Several typographical harmonizations are detailed in legend, such as altitudes always on 2 or 3 digits in bold (hundreds of feet) and always in italics (feet).
The philosophy of CartaBossy
Aimed at the VFR pilot needing a map appropriate to the planned route and any other diversion route, the "CartaBossy" at 1: 1,000,000 is well suited for large flights in good weather.
Using international standards, aeronautical layer provides all the necessary information in a format that preserves readability.
Before use, carefully study the legend of the map here.
The general principles of its conception
The chart is printed double-sided on laminated paper. It is virtually tear-proof and waterproof. On the first fold on the front, a mini map shows the geographical extent covered by the map itself, the existing adjacent maps, the values of the magnetic declination, the flight information regions (name of the FIR, ICAO code , frequencies, associated VOLMET). On the back, the legend is immediately accessible.
An aide memoire - to remember everything before the flight - and a summary of the rules of the air occupy empty spaces, while additional information, too difficult to integrate into the map itself, are listed by type and by country (activity schedules of zones, geographical and telephone coordinates of platforms, identification of the track, particularities of the country).
For each zone, the information is indicated directly in the map. The zone will be listed only if there are some interesting things to know. The projection used (conformal conic of Lambert with two secant parallels) allows a better respect of the scale on the whole of the map. The grid of meridians and parallels is graduated minute by minute. To determine without hesitation latitude and longitude of a given quadrangle, graduations and value in degrees are always placed on the side of increasing values.
In VFR travel pilots need free time, available time to anticipate or react to hazards. The map is designed not to consume too much of this time reserve: the respect of the international standards guarantees a fast and persistent familiarization if it is used regularly during the flights, preparation included. The choices made by the designer give priority to clarity and speed of reading, re-assembling the structures if necessary to make them more understandable.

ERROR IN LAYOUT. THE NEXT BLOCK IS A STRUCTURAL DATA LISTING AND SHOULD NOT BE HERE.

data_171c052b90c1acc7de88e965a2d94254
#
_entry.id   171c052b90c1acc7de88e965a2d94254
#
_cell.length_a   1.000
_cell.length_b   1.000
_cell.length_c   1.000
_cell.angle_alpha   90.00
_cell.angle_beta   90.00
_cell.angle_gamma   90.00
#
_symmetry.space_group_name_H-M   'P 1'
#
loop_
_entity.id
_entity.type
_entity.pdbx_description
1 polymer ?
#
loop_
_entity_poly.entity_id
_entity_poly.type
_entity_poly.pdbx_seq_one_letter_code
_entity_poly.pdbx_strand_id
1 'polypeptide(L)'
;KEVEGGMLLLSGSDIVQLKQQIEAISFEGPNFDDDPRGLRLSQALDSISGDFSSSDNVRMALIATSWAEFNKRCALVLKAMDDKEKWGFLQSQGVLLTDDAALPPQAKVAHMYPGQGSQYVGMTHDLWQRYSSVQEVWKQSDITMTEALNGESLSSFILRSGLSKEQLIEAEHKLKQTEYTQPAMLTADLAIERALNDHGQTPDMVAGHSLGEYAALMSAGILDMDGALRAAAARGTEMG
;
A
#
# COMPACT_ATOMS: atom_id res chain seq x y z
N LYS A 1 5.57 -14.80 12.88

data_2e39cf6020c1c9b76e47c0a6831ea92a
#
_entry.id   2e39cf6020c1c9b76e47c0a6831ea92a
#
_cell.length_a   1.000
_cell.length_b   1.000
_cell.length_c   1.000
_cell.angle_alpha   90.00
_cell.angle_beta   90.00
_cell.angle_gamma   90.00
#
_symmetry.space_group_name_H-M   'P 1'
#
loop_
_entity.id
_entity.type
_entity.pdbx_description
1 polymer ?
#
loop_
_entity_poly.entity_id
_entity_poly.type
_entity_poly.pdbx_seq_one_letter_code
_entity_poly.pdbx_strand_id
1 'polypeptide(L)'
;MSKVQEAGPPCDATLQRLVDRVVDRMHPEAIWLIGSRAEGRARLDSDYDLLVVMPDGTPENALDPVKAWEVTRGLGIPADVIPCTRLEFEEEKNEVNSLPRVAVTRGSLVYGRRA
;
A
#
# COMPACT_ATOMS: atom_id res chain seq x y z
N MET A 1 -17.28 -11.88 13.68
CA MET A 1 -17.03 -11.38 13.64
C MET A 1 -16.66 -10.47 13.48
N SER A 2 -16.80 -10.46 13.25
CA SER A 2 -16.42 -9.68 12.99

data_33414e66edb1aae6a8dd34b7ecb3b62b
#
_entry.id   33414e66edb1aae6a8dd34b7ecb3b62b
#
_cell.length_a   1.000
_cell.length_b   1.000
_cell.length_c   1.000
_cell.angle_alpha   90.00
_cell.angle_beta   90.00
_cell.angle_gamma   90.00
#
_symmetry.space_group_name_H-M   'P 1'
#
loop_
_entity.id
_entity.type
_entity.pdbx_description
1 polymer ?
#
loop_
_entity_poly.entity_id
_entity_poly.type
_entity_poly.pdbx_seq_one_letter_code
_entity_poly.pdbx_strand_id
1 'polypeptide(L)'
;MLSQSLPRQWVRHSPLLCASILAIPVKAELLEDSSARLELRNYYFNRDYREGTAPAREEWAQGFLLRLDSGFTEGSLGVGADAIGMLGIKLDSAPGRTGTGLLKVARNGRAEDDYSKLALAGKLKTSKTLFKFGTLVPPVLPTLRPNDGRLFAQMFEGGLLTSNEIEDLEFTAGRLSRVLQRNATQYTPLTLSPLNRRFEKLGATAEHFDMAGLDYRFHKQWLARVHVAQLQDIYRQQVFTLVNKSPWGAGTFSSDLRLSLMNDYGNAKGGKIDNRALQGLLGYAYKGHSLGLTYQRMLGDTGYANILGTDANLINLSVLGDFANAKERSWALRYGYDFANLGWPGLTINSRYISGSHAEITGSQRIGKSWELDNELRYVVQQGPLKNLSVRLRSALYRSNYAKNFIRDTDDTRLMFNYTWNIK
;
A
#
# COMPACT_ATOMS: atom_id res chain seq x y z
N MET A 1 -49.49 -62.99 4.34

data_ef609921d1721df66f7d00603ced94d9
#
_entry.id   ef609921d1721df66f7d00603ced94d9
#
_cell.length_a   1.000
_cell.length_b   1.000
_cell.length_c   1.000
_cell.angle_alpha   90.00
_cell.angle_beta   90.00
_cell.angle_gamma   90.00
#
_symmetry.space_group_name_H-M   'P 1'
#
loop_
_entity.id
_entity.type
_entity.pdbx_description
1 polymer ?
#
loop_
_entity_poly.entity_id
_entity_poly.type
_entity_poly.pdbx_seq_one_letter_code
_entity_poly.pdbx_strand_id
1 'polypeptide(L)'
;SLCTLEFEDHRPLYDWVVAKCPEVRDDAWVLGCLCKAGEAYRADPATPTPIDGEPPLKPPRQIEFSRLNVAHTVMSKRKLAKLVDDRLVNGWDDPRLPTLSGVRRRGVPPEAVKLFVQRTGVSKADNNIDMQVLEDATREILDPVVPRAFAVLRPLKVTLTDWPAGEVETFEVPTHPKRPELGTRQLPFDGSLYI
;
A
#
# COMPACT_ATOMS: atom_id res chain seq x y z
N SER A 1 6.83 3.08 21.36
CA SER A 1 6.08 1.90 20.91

In the vertical plane, the map does not indicate airspaces with a ceiling not exceeding 500 feet AGL or with a floor greater than 18,500 feet (anticipating a future harmonized transition altitude), given the impossibility of flying cruising under 500 feet or above flight level F195.
As a rule, red implies a ban, blue an obligation and green a facilitation.
They are classified according to the possibilities of access and not according to their administrative situation.
The airfield is classified open (symbol with riders) if any pilot holding a valid license can access it without notice with a "standard" aircraft (airplane, ULM). Purple jumpers instead of blues indicate that restrictions can apply to microlights, so it is advisable to study the VAC card for them.
The aerodrome is prohibited (without jumpers, and in red) if the same pilot with the same aircraft can not normally access it.
The airfield is classified open with restrictions (without riders, blue) in other cases. Airfields that can be used only by invitation (private airfield) are included in this class.
The size and shape of the Aerodrome symbol immediately make it possible to detect if the main track is long (large full-blown symbol or medium white background symbol if the track length is less than 1,000 m).
Track and Aerodrome symbols with opposite backgrounds indicate a solid track. A truncated track indicates a terrain with a characteristic "mountain", the track being truncated at the end of landing. A small aerodrome symbol and a text limited to the 4 digits of the index characterize a ULM platform.